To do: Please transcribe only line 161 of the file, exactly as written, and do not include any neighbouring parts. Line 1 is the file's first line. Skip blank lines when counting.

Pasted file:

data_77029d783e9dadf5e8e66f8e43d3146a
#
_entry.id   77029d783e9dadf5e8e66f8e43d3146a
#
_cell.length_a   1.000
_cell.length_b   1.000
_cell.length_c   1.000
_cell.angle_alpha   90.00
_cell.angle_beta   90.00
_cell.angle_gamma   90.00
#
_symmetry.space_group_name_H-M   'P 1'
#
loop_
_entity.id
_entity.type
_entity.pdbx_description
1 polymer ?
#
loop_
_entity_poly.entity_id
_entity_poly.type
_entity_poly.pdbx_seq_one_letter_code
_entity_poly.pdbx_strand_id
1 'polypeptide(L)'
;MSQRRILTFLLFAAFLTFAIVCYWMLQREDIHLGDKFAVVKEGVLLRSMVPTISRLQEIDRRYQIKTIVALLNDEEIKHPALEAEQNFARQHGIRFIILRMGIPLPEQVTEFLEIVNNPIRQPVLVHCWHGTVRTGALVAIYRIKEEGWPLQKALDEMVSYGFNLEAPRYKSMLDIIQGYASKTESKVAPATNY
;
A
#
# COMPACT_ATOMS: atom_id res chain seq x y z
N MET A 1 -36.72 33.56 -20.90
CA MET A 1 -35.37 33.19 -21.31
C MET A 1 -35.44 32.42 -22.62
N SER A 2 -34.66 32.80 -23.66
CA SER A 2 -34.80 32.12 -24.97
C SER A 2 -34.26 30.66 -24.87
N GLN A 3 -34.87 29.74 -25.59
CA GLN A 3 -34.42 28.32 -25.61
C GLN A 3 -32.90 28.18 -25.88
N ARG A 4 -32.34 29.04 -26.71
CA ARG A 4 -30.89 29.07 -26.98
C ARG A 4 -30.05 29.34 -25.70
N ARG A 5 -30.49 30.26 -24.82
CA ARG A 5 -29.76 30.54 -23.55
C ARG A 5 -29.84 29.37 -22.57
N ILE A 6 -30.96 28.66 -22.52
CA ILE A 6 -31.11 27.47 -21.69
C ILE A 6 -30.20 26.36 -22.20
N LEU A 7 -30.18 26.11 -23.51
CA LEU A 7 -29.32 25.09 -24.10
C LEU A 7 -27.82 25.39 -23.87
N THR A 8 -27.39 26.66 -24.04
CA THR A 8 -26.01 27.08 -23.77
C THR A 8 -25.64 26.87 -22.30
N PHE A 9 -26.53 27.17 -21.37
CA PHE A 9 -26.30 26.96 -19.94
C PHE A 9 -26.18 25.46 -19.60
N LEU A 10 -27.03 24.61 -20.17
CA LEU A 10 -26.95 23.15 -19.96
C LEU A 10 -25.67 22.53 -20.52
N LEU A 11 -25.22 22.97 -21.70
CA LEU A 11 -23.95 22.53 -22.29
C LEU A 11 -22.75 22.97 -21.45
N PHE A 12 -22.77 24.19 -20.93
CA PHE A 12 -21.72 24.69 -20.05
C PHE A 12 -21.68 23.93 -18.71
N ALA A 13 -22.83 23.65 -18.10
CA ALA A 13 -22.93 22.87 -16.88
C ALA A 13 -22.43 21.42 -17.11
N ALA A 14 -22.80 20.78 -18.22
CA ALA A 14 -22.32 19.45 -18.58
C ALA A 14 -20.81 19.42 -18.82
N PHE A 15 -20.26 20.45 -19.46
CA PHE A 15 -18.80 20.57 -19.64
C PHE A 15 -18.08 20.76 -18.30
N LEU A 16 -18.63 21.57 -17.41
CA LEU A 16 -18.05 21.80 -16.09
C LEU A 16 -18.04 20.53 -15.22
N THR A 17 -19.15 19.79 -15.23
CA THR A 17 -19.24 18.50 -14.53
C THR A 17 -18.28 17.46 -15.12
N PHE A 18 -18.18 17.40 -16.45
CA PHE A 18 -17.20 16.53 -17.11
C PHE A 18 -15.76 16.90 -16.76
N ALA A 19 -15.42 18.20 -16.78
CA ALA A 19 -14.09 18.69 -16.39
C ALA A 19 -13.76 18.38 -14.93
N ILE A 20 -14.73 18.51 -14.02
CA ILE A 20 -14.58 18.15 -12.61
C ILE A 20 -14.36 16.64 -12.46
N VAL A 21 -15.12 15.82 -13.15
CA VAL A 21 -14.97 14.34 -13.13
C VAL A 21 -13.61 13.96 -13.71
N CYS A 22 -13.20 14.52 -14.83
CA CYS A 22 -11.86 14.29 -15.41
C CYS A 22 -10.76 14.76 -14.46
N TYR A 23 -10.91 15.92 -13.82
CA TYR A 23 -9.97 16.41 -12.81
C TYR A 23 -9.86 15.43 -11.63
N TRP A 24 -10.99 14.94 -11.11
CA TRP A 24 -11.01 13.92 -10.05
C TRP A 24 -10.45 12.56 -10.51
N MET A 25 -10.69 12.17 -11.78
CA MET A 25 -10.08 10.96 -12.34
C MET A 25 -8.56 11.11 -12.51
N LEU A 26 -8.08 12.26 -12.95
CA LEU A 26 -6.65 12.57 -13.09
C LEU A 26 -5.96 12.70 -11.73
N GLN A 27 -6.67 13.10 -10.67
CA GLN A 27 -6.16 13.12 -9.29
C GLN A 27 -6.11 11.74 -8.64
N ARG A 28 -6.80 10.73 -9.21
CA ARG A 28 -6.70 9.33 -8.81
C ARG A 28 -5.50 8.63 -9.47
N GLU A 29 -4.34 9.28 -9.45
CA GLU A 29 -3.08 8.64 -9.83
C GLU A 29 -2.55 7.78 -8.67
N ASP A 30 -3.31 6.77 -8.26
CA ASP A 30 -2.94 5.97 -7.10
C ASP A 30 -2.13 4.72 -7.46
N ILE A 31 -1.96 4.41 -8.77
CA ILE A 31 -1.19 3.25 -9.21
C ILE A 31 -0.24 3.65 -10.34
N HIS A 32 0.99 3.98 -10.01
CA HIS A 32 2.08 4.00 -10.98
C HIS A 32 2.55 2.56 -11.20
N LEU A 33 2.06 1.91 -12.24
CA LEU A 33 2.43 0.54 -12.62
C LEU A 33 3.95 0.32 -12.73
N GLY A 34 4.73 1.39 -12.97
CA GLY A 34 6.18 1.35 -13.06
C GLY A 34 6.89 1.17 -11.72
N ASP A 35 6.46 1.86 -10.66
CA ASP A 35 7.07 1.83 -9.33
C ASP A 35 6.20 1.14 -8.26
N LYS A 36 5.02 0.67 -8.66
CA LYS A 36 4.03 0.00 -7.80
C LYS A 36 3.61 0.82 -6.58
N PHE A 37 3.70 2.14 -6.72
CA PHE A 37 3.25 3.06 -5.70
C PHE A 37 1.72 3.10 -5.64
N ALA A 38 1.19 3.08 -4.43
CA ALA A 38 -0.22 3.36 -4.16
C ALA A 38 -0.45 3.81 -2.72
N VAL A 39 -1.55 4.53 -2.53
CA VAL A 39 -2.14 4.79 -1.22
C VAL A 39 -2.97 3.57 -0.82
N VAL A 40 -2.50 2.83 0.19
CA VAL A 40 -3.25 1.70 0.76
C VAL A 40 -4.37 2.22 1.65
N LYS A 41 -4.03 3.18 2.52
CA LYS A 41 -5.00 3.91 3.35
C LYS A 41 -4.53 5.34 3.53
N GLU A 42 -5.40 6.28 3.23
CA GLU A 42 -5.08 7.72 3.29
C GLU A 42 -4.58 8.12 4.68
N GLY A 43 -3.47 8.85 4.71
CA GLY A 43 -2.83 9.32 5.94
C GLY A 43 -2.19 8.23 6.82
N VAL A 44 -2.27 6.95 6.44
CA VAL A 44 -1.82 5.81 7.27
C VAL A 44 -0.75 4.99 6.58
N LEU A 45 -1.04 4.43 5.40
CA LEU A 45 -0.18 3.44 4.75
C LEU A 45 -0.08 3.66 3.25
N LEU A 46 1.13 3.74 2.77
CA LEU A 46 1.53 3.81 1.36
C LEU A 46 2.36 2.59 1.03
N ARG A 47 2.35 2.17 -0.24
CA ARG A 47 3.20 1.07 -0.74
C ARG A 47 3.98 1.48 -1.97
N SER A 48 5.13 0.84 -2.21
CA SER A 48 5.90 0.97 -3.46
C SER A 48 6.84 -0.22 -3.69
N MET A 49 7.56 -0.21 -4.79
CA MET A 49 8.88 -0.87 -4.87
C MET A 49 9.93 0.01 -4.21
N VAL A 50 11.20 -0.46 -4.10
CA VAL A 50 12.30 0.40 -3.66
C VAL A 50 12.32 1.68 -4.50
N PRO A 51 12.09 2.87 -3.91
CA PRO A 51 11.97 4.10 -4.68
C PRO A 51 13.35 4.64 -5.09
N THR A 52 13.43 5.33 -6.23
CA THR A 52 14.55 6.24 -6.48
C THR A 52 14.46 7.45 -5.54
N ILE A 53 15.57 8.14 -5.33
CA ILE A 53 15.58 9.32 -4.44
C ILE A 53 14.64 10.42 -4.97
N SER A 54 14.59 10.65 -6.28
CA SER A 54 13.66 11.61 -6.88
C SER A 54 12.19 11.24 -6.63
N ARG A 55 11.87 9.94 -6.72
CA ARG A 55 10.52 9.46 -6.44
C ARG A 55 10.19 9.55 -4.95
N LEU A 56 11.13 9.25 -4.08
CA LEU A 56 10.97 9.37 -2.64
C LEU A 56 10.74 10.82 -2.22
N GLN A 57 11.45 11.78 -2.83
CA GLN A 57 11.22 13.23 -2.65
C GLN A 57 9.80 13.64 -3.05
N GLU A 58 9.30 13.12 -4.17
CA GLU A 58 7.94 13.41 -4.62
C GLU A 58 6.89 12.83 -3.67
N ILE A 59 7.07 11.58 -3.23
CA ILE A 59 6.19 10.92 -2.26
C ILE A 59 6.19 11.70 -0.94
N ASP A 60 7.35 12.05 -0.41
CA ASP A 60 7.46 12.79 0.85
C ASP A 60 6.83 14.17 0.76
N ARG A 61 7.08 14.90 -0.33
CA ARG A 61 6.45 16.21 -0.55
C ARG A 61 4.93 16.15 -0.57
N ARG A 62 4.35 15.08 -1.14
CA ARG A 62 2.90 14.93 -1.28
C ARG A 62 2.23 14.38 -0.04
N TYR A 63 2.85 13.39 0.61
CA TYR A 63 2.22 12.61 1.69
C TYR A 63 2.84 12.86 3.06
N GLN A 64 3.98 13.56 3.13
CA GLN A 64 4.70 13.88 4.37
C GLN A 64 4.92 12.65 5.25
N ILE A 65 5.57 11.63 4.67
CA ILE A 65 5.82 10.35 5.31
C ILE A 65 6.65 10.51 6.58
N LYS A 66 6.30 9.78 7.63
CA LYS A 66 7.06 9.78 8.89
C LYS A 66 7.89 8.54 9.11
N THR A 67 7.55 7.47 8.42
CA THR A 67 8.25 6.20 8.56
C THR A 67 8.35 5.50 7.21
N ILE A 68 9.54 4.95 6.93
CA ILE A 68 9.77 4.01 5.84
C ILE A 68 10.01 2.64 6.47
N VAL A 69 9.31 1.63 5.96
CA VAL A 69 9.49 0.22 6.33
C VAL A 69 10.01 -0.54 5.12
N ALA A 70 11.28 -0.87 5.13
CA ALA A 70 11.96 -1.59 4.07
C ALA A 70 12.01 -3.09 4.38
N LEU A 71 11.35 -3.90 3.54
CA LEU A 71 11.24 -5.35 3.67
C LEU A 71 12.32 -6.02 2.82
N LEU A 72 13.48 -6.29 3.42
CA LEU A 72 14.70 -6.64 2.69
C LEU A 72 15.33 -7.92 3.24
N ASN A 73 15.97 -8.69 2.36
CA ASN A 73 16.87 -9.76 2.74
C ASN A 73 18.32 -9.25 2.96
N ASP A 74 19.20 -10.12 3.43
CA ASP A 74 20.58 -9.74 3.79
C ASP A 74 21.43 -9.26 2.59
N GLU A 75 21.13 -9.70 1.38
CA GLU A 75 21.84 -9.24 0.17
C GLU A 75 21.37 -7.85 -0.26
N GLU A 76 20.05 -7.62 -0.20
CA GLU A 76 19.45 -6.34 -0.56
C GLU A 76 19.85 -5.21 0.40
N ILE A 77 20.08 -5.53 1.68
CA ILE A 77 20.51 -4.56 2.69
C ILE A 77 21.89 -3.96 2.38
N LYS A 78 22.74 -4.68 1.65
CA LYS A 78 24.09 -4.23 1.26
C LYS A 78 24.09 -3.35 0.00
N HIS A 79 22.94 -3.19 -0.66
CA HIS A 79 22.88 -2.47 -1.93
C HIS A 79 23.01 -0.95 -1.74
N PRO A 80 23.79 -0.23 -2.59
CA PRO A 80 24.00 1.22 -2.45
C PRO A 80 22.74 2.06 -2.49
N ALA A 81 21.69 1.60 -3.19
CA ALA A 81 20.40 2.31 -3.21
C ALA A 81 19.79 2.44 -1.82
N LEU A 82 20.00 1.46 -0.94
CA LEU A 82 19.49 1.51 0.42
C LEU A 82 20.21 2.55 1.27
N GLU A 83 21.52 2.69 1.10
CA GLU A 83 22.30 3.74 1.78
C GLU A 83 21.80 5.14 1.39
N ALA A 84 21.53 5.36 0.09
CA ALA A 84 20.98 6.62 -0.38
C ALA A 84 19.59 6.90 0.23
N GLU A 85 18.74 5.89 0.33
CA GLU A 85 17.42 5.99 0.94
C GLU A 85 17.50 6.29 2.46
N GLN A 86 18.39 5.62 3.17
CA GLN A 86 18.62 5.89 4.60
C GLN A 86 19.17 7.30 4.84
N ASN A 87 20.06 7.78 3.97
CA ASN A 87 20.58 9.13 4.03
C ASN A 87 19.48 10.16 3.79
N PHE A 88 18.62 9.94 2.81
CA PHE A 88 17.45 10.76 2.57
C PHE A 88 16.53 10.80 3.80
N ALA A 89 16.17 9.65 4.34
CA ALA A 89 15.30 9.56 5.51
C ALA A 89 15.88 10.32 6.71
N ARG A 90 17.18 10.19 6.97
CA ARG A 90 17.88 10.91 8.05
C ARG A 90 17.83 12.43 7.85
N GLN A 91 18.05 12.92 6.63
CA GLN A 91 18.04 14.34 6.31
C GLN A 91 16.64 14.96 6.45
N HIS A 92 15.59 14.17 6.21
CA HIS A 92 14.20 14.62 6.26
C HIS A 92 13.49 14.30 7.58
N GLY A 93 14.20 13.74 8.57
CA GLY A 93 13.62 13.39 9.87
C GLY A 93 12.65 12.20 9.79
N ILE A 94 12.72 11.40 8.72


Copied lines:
CA VAL A 44 -1.82 5.81 7.27